One of the common questions about adoption asked of us is, “How do you choose your kids, um like, how do you know?” The simple answer is that we don’t, we just do! It started like this:
“Hey Amy, what do you think of adopting a kid with Down Syndrome?”
Her response: “I don’t think about adopting a kid with Down Syndrome!” Mike drop – DONE!
Several weeks later, something moves in her and she hands me this picture:
“His name is Ivan, he’s seven years old and I love him”, Amy says to me. I look at her and see this isn’t the kind of love like my, “I love creme filled donuts”. Instead, this expression is like the moment a mother’s just-born child gets placed upon her chest. Her passion transforms a two-dimensional picture into love with length, breadth, depth and height in my own heart. It is the kind of fatherly love that moves me into action. The kind of love that becomes this:
Our family grows in the years following as this scenario repeats itself.
Sometimes it’s seeing adorable pictures of kids like Luke, Blair and Maddie:
It’s a slam dunk in saying “YES” to being their mom and dad.
Other times, desperate, pathetic pictures present themselves. The kind where you know an invisible but ominous clock is ticking. The kind where delay is not an option. Pictures of Albie and Irina came to our attention in this manner:
A daily existence of trauma and neglect were the thousand words these pictures yelled at us. Sure, saying yes to these two was scary but, the consequences of failing to respond outweighed our fear. Many of our fears were realized in the process of healing through love. This side of it, though, is worth the blood, sweat and tears.
Can you see this in these pictures?
Sammy is the only kid not to come to us in a picture — he came in person! The “danger” in adopting “at risk kids” is exposure to more and many of them. We saw Sammy in the play yard of the Ukrainian orphanage incarcerating (their word, not mine) Luke & Irina. Stuck in a baby stroller due to Spina Bifida, he did everything possible to get our attention. His confinement did not limit his authority over the other inmates (again, theirs not mine) and I soon recognized he was the orphanage godfather. He’d signal to the other kids and they’d come, get their orders and do Sam’s bidding. His command and control at age three impressed me!
Sam tried to get my attention and compliance as well. Every time our eyes connected, he’d give me a little wave and try to get me to come talk to him. The orphanage matrons would bark at him in Russian each time he did. At one point, I attempted to take his picture and caught the full wrath of a senior matron. (I’m convinced she was a USSR Shot Putter Gold Medalist -Men’s Division in the 1980 Moscow Olympics!). Something about Sammy broke our hearts and we left that first trip intending to find him a home — it turned out to be ours. In the end, the circumstances that made Irina and Sammy orphanage roommates united them as brother and sister.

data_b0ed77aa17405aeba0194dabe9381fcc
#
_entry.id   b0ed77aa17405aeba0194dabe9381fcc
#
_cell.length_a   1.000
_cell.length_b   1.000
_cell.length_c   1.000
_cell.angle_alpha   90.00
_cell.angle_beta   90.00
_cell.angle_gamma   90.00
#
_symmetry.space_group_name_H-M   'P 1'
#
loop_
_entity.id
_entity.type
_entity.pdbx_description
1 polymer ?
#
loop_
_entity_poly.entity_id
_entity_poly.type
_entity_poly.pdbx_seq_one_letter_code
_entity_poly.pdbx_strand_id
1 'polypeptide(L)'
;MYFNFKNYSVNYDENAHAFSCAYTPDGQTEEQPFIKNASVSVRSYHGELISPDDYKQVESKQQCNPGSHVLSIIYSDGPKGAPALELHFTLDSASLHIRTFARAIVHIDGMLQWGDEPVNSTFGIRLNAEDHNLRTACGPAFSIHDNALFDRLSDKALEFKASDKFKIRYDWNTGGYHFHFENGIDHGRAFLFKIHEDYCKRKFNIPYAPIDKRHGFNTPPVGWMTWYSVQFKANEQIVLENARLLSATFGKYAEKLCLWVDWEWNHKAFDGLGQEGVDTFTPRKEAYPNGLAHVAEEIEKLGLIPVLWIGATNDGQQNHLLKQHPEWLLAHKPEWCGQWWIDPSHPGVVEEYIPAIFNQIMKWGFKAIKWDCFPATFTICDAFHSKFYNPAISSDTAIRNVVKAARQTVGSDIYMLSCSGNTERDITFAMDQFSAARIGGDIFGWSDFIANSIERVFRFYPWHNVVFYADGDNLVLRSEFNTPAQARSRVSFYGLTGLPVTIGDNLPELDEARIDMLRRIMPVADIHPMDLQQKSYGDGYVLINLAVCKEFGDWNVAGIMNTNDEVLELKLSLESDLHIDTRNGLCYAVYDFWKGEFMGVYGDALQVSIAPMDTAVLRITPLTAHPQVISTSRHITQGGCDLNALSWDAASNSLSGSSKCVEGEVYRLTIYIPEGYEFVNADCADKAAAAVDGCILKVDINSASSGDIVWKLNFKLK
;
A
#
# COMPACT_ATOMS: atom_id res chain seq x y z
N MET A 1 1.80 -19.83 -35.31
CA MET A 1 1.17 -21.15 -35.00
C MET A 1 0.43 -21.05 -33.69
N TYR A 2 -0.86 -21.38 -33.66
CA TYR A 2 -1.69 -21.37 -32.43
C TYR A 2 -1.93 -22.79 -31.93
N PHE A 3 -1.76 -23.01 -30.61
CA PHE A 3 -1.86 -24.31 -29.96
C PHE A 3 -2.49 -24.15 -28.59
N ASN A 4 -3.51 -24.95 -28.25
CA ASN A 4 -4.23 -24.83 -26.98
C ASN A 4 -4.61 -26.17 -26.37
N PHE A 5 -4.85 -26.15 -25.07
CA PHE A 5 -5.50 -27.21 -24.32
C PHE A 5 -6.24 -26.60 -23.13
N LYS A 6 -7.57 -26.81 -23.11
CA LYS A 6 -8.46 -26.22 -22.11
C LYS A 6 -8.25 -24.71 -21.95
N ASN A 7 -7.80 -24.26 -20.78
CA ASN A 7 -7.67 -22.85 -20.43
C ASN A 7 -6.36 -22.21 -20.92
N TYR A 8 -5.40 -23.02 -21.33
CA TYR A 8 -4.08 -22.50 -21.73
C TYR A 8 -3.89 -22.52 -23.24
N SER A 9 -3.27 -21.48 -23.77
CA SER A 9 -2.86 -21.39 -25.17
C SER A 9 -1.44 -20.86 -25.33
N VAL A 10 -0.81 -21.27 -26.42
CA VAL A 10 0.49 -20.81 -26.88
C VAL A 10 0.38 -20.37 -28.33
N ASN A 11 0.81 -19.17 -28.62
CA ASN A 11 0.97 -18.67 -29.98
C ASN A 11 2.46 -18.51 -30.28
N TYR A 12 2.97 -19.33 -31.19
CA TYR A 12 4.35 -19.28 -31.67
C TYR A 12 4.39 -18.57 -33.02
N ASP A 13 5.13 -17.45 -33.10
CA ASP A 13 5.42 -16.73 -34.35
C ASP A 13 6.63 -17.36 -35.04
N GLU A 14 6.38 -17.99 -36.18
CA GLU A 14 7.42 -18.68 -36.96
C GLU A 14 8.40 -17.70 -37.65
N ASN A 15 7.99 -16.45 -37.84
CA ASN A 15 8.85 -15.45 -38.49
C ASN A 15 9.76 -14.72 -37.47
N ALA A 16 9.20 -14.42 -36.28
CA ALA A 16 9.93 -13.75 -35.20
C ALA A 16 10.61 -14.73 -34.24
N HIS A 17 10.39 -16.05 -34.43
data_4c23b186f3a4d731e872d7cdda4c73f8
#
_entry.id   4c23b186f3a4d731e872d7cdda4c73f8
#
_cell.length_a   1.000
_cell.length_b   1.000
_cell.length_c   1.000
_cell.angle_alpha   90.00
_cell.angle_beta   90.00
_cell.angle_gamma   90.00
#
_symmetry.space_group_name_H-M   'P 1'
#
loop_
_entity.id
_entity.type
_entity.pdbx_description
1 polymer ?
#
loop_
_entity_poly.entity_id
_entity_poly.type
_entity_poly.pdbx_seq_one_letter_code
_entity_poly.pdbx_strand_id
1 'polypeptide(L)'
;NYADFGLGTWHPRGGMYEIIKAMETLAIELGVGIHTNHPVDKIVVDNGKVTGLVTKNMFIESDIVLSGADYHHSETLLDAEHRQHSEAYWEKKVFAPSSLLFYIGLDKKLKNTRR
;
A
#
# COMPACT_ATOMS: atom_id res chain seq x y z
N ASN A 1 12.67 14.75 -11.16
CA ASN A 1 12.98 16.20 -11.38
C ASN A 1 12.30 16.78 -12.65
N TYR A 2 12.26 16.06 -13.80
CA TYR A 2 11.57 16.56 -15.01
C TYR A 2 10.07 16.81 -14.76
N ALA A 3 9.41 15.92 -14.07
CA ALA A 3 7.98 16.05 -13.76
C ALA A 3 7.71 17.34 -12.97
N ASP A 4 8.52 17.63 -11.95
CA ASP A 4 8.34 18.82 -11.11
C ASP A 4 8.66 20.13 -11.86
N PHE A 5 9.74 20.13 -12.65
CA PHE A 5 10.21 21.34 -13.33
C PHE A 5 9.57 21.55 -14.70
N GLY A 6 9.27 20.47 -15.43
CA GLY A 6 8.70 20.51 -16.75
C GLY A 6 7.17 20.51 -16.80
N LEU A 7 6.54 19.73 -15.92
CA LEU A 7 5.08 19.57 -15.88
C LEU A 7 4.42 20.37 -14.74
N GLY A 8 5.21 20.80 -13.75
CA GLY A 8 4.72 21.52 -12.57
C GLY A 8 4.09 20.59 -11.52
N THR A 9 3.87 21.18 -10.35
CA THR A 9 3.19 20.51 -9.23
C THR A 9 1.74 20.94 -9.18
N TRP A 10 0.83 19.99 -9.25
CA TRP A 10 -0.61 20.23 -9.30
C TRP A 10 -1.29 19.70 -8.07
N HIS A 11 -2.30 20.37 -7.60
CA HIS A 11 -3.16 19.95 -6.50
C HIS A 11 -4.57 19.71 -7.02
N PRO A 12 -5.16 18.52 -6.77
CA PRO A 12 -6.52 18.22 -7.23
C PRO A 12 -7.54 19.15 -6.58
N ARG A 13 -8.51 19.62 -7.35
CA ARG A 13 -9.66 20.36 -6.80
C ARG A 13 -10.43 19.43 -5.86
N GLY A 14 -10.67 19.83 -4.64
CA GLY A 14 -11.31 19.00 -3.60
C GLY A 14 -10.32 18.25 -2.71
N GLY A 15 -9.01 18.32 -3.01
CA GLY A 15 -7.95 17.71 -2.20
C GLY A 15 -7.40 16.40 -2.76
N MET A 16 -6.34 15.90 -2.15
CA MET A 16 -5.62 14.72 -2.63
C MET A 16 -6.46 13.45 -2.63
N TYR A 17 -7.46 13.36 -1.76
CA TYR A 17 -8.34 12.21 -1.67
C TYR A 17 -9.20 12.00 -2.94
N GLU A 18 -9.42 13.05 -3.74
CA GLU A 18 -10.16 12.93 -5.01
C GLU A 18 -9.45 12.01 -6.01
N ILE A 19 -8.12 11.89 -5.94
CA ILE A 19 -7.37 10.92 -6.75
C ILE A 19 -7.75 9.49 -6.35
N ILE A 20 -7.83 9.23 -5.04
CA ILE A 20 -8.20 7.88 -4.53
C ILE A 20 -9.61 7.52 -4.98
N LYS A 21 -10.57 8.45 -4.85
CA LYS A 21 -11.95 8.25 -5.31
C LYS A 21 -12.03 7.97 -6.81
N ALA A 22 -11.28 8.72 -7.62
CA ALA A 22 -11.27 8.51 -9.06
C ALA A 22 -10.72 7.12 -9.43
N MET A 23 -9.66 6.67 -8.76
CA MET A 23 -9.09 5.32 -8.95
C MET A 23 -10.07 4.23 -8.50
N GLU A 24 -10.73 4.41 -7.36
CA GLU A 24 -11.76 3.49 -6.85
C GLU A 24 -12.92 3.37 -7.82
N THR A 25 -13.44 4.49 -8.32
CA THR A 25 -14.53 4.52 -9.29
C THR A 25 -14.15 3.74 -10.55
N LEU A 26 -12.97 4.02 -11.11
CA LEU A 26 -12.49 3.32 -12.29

Then when we thought we were done, that guy sitting next to Sam in the picture above came into our life via this picture:
He definitely fell into the “slam dunk” category in our hearts but in the mindset of his country there were several checks against Yul being ours. First, they didn’t like the size of our family. Second, they didn’t like all the “disability” of our family. Third, an unspoken but evident taboo regarding intellectual disability existed that made Yul a less valuable citizen in his homeland. His value to us, by their understanding, was near incomprehensible and raised suspicion to our intent. Nothing short of God’s intervention slayed these Goliath barriers. Our purpose was to give this boy a family but more than that happened — his unconditional love gave us the joy of a son.
Now for the big news! The second most asked adoption question of us is, “Are you done?”. The answer is we’ve learned not to answer. To this end, a new picture, the desperate kind, presented itself to our family last week — I’m excited to announce we are expecting!
A nine-year old girl needs a permanent home; ours will be her fourth. She is medically and emotionally fragile — her situation is dire but nowhere near impossible. I’m very limited in the specifics I can provide about our daughter until she is ours. We’ve examined her records and prayed. Our conclusion, God provided Amy and I with gifts that mirror this child’s needs and so now, we must act…
…but I’m going to ask you to act as well! The costs associated with rescuing this child are sizable — I’ll need you to trust me on this instead of asking the “Why?” question (the third most asked!) — It just does. Additionally, quicker action will lead to better outcomes for our new daughter.
Four Ways You Can Help
First, please keep us in your prayers specifically for wisdom, endurance and patience. We cannot get through this without being lifted up by others!
Second, I’ve set-up a YouCaring fund – Make Dad Just Happened Again Fund to help us fund our adoption. Click here to go to the site and donate. Any donation is greatly appreciated! If you have a blog you can “grab” our widget and post it to your site!
Third, this blog is monetized which means the ads above and below generate revenue by simply clicking on the links. Just click each time you visit Dad Just Happened and it’s money in our bank. We’ll use 100% of proceeds from WordAd revenue towards adoption expenses!
Fourth, please share this post — many hands make light work! It is always amazing to see $5 to $25 donations become $10,000. We saw this happen with Yul’s adoption and, it happened in 72 hours!
We’ll keep you up-to-date as things progress via this site and the DadJustHappened FaceBook page.
Adam and Amy
PS: The Philadelphia Inquirer just published a piece on our family. Click here to see the article and feel free to share it (like 2000+ Inquirer readers have already done)!